On the night of October 3, 1998, a snake-handling evangelist named John Wayne Brown, Jr. was bitten by one of his own timber rattlesnakes in the middle of his sermon. Though Reverend Brown continued to speak to the people of Rock House Holiness Church, he soon collapsed onstage. The congregation gathered around him—praying and trying to cool him with an electric fan—but brown was dead within minutes. Brown, 34, was known throughout southeastern Appalachia as having handled snakes since he was seventeen years old He was also known for having survived twenty-two previous bites. Reverend Brown left behind him five orphaned children—his wife Melinda died from a snake bite during a revival service in 1995. One pastor who was onstage with Brown the night of his death said he didn’t think the tragedy would faze the church members, and asserted that the church would not change its practices: “I think they will be more careful about handling serpents. I think they will wait until the Lord moves on them.” “A lot of people don’t understand us,” he offered. “We are just normal people, but we believe God’s word.”
John Wayne Brown, Jr. learned that even though you think you have control over something deadly, at a moment’s notice it can bear its fangs and strike with a lethal bite. Temptation acts in the exact same way in the life of the believer. We may think we have control, but we are deceived. If we are not careful, we may find ourselves fallen into the very temptation we thought was under our complete control. In our passage, Jesus offers up the truth about how to keep from falling into temptation.
According to Mark 14:26, Jesus and the eleven left the upper room after finishing the Passover and walked toward the Mount of Olives. Leaving Jerusalem through the eastern gate, they would have traversed the Kidron Valley, crossing the brook that was still flowing with Water from the late winter rains. Before reaching their destination at the garden of Gethsemane, the Lord issued a traumatic prediction to His disciples, explaining to them that their courage would fail and they would abandon Him.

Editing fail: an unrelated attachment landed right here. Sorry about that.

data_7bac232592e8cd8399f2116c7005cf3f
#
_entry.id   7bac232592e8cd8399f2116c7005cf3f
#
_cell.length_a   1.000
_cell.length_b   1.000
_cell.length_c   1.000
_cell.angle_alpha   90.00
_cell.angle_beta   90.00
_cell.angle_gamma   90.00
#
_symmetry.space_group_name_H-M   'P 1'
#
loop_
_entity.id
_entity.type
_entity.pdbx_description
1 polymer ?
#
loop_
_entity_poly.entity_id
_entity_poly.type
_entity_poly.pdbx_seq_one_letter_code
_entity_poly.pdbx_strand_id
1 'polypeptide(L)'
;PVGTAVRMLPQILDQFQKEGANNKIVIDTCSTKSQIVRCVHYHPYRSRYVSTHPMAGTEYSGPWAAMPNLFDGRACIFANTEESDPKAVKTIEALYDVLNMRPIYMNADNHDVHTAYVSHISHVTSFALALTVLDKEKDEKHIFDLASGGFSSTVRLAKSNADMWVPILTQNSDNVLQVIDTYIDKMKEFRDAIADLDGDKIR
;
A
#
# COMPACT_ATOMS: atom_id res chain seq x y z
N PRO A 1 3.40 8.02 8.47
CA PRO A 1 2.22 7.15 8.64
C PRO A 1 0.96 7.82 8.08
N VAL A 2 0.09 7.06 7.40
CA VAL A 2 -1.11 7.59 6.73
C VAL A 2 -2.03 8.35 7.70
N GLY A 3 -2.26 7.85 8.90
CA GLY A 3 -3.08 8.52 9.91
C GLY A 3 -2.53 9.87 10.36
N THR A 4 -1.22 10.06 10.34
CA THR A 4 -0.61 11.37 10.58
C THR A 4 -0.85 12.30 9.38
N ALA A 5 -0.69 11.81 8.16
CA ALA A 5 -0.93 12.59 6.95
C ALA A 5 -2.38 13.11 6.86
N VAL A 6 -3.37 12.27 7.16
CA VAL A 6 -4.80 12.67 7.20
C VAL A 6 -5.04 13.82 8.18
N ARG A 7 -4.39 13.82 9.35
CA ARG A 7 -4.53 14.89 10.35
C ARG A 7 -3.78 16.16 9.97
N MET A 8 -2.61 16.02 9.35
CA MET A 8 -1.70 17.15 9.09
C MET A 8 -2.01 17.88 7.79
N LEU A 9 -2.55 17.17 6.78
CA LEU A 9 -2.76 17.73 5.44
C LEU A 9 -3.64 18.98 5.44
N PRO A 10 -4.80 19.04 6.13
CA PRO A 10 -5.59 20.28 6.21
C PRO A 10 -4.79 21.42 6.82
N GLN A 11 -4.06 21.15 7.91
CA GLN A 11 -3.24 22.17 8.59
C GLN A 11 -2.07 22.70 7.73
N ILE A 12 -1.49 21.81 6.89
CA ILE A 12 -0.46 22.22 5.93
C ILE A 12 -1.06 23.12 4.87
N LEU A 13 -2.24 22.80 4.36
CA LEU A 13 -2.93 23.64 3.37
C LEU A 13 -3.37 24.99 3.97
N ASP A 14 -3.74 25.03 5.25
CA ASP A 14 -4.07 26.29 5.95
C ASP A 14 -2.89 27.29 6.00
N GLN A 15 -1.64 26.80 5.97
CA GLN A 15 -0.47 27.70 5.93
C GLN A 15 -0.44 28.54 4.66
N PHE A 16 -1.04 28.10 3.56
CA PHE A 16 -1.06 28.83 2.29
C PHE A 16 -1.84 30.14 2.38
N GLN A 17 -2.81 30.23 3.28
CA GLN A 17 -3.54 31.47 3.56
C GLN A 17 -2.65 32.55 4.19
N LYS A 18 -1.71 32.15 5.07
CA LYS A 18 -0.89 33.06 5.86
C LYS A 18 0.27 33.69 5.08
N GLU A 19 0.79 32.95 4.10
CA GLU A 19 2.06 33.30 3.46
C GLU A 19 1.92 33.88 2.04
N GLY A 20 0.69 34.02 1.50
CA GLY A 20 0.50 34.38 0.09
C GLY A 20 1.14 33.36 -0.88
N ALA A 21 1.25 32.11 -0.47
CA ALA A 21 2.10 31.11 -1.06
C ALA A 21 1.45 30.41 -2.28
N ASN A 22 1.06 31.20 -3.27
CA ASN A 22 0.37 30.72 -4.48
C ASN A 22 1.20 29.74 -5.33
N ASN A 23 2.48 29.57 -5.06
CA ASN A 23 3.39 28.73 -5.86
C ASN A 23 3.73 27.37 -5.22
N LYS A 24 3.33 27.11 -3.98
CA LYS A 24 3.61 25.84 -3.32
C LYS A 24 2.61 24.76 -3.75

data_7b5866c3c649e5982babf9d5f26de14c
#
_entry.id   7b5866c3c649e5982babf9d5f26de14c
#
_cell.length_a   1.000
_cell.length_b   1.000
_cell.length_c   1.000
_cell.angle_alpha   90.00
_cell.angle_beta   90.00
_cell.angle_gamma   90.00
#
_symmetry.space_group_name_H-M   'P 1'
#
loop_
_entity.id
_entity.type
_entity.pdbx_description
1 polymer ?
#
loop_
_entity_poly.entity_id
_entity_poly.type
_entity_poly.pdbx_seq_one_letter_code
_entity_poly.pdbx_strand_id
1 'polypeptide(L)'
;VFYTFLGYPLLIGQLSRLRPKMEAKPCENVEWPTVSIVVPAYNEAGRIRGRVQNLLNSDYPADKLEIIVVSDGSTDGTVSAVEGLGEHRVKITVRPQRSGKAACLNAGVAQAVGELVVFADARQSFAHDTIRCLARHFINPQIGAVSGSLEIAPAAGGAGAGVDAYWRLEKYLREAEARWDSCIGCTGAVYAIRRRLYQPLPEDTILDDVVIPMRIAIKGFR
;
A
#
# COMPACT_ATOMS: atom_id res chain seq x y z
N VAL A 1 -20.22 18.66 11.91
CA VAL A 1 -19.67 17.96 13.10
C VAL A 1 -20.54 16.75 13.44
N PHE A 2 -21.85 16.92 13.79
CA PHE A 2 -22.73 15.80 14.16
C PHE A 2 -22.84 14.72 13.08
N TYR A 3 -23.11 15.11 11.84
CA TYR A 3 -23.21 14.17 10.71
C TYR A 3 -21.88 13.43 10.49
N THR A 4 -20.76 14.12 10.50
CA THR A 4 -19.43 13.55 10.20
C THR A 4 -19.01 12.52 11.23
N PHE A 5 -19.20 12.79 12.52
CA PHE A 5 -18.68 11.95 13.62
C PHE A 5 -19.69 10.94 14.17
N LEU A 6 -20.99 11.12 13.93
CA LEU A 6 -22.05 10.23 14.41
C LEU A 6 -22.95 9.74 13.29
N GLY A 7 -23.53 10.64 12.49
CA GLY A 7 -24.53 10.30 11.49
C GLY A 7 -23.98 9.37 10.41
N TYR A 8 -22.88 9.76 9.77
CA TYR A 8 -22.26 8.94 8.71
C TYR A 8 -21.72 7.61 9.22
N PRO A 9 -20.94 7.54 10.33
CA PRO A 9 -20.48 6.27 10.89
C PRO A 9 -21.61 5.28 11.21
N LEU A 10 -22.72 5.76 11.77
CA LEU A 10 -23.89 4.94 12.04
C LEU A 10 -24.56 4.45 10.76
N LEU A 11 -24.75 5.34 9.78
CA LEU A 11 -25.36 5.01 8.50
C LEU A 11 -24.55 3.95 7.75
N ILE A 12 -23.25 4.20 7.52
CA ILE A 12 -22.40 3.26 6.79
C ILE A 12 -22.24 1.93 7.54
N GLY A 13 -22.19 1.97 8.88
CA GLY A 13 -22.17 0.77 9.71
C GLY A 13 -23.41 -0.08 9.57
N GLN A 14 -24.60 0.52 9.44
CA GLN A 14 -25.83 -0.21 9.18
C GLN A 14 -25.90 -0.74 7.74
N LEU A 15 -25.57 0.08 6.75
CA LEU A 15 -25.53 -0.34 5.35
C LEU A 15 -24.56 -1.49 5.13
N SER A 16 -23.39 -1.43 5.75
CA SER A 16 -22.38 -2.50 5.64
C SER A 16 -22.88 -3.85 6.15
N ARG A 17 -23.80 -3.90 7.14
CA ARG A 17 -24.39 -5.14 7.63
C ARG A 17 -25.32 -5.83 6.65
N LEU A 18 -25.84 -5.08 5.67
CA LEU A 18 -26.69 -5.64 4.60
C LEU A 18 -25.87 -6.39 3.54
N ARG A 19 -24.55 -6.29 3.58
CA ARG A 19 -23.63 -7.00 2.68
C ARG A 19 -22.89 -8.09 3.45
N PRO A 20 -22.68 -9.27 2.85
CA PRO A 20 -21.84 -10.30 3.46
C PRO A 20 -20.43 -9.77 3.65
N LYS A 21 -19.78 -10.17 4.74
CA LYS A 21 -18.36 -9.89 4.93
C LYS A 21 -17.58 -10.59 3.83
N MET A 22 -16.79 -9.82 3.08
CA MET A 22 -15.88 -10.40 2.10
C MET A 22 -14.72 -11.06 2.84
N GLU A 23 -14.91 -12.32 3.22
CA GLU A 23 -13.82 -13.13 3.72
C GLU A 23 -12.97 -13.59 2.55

Here in 14:27 and its parallels Jesus is predicting that the disciples would all become untrue to Him. They would resemble sheep that are running away from their shepherd. Jesus sees this as the fulfillment of Zech. 13:7. But in the same breath, Jesus also speaks of hope. Here Jesus assures his disciples.
With an attitude of superiority, Peter clearly shows that he does not know himself. Even though Peter did not know his true character, Jesus knew him well. Jesus places emphasis upon the shallow profession of Peter’s boast.
The name Gethsemane means “oil press”. Scholars surmise that the garden was probably owned by a wealthy acquaintance of Jesus. It was a walled orchard on the side of the Mount of Olives and contained its own olive press. Here Jesus left the body of disciples near the entrance and took the three further up on the property, where He underwent great distress.